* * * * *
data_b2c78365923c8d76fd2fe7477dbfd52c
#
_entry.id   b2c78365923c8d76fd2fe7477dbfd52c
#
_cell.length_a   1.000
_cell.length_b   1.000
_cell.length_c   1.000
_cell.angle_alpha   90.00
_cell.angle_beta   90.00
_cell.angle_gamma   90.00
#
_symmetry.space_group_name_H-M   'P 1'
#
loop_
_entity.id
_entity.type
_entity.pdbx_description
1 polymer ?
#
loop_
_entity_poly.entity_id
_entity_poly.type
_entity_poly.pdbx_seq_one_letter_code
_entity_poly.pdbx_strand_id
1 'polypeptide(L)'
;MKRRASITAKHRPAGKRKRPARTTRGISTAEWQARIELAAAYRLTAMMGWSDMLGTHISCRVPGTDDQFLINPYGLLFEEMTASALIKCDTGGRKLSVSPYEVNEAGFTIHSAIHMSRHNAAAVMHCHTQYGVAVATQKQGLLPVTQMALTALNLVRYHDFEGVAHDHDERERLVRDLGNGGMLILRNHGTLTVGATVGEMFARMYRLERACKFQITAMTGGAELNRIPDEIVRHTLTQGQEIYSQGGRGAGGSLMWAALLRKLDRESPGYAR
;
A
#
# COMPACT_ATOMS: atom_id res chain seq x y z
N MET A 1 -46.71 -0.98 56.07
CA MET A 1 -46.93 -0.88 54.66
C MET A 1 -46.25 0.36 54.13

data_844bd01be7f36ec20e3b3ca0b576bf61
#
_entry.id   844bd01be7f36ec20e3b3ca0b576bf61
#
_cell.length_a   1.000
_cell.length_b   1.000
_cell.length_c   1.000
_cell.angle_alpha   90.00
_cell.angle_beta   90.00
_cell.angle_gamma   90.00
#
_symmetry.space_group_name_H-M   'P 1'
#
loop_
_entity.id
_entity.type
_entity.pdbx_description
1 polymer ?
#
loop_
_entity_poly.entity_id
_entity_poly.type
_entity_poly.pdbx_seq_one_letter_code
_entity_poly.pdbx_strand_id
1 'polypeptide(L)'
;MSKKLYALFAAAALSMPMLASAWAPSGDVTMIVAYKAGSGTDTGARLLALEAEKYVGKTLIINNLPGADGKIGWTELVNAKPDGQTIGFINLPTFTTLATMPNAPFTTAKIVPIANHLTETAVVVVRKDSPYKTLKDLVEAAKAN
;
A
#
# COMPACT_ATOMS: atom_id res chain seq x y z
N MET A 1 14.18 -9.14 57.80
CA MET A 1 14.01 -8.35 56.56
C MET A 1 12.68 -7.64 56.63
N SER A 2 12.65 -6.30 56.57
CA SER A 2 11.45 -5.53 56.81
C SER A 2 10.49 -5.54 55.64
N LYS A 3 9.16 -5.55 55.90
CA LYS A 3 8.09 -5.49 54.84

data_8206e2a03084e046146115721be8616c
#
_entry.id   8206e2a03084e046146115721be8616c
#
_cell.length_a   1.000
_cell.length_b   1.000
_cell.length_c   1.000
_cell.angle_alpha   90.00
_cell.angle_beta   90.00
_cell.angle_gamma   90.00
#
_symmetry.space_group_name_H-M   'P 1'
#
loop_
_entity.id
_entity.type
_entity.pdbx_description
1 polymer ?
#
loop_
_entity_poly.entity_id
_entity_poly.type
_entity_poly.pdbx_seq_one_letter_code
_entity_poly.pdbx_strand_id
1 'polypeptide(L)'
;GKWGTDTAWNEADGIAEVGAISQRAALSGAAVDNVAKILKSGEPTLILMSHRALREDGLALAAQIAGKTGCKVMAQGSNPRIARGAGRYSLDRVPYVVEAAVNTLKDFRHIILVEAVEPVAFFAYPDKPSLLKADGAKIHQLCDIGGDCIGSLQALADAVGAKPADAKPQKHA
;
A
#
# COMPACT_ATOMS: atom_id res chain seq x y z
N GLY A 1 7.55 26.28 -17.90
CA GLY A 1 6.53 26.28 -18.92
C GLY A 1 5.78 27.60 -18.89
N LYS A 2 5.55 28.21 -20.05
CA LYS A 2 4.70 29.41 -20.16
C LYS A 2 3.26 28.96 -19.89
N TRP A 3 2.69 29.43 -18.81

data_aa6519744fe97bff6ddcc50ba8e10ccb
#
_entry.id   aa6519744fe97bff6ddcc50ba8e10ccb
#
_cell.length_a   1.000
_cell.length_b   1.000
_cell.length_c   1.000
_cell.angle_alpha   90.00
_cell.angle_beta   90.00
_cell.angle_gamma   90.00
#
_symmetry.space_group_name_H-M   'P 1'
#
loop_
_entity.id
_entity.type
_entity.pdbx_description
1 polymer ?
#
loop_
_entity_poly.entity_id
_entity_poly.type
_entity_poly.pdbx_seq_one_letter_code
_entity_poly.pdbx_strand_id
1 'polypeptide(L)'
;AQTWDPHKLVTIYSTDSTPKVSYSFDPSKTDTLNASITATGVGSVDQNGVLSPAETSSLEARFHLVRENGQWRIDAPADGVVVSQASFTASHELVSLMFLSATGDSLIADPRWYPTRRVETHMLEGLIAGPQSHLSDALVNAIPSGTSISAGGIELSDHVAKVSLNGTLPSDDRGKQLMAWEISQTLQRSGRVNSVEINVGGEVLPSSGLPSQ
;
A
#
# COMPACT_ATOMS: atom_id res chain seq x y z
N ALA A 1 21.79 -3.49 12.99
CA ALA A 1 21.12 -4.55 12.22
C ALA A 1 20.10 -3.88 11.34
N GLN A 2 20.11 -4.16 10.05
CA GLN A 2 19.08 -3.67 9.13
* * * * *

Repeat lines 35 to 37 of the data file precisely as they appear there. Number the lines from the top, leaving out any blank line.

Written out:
#
_entry.id   844bd01be7f36ec20e3b3ca0b576bf61
#